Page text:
I'm originally from NY, and I've lived in several states. Still interested. :) We aren't doing a separate year just on state history, but we spend ample time on local and state details.

 

If you're in NY and you're not going to do state history, at least sing the Low Bridge, Everybody Down song!

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Well in Oregon PS State history is taught in 4th grade. We have not done a specific state study but my dc have learned more state history then is taught in the public schools just from visiting many historical and educational places around our state and county. The best part is all of that so far has been done on vacations and they didn't even know it was school. ;)

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I don't think it's unimportant, but we're a military family who've lived in 5 states in 8 years, so it's hard for me to want to give it much attention, knowing that we'll move again soon, And there are just so many other things I want to cover with them that state history is way down the list. I also took a full year of state history in ps myself, and I didn't grow up in an interesting state, lol.

 

My plan is to spend a little extra time studying the state we live in when we do American history.

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I think state history is very important! But then again, I am a Texan. :D

 

Seriously though, geography matters. What happened throughout history where you live affects local attitudes, frame of reference, and many current events. Plus, it's just plain fascinating! Texas is unlike Washington is unlike Hawaii is unlike Maine... Learning why is worth some time. We cover Texas history during our American history cycles.

 

Also, I agree that it is a travesty to have a year of state history but no world history. That is just crazy. But it doesn't make state history unimportant. It just means the people making the scope and sequence are dopes. :tongue_smilie:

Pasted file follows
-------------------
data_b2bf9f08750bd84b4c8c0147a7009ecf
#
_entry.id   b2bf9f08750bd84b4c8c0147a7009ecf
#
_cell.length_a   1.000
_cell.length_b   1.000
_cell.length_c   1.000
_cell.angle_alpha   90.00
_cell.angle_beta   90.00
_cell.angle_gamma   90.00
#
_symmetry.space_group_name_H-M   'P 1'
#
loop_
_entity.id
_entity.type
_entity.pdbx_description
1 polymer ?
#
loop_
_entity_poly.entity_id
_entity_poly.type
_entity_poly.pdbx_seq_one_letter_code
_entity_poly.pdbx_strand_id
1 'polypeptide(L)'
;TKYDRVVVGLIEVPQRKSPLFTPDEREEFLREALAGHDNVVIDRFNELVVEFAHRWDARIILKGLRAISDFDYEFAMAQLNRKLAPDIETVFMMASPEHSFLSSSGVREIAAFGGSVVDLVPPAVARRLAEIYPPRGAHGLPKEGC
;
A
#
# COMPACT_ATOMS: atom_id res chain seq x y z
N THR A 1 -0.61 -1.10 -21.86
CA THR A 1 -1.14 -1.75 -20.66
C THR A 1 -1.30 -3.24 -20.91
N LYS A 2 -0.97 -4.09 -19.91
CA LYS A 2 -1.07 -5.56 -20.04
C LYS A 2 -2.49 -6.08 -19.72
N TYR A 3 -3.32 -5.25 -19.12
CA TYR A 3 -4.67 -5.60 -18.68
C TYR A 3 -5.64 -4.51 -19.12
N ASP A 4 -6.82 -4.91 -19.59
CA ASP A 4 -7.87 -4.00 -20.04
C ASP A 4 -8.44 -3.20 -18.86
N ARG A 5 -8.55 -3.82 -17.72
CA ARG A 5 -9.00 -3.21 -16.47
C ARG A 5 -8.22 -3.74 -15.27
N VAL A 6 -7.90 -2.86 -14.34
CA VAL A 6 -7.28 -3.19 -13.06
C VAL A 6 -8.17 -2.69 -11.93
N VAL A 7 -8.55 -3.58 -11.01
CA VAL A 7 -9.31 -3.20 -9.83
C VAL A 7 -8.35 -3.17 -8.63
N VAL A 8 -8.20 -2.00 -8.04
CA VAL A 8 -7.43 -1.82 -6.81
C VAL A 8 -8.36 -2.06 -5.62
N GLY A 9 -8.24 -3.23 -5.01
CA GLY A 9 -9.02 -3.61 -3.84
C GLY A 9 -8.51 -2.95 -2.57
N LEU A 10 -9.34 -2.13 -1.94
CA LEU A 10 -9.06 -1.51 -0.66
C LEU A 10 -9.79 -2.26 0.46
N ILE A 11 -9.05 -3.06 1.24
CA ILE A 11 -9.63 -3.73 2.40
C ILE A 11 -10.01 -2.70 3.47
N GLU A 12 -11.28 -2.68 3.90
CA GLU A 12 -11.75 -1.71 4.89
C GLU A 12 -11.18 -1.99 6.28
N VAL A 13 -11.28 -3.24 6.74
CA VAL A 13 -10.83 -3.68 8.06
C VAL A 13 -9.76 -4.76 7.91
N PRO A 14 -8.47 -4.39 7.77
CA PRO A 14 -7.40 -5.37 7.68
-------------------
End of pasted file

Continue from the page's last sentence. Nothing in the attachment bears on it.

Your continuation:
I agree. I got interested in learning state history because Texas has SUCH A rich one (we spent ALL of 7th grade on it -- and it stuck out such that I remember more about history from that year than any other! Luckily, Texas history is so wide that it overlaps with a lot of American history as well.

 

When I moved to Washington, I tried to learn ITS history -- only to find there just wasn't as much. I found a little about Seattle (Sons of the Profits) and bits and pieces elsewhere. But not near enough to get a whole year of history out of!

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We actually took an entire year to study FL state history. At the time, I was wanting to fill in a "gap year" between two Sonlight Cores to allow my younger child to mature a bit, but it turned out to be a fabulous year!

 

Florida gets left out of much of traditional American history curricula. It was fascinating to learn about the Spanish Colonial life in St. Augustine, which parallels the British Colonial period, and about the Seminole Indian Wars, which were being fought as the nation was being formed. There is such a contrast between the pre-1900 swampland and the booming tourist mecca of today. Not only did we learn about history, we also learned about industry, ecology, government, tourism, and immigration.

 

Looking back, I am very glad we took the year to study Florida in depth. Even if my kids don't live here as adults, this is where their roots are (which is rare - they are 5th generation Floridians) and I want them to understand those roots, especially since 2/3 of the people who live here transplanted from somewhere else.

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We actually took an entire year to study FL state history. At the time, I was wanting to fill in a "gap year" between two Sonlight Cores to allow my younger child to mature a bit, but it turned out to be a fabulous year!

 

Florida gets left out of much of traditional American history curricula. It was fascinating to learn about the Spanish Colonial life in St. Augustine, which parallels the British Colonial period, and about the Seminole Indian Wars, which were being fought as the nation was being formed. There is such a contrast between the pre-1900 swampland and the booming tourist mecca of today. Not only did we learn about history, we also learned about industry, ecology, government, tourism, and immigration.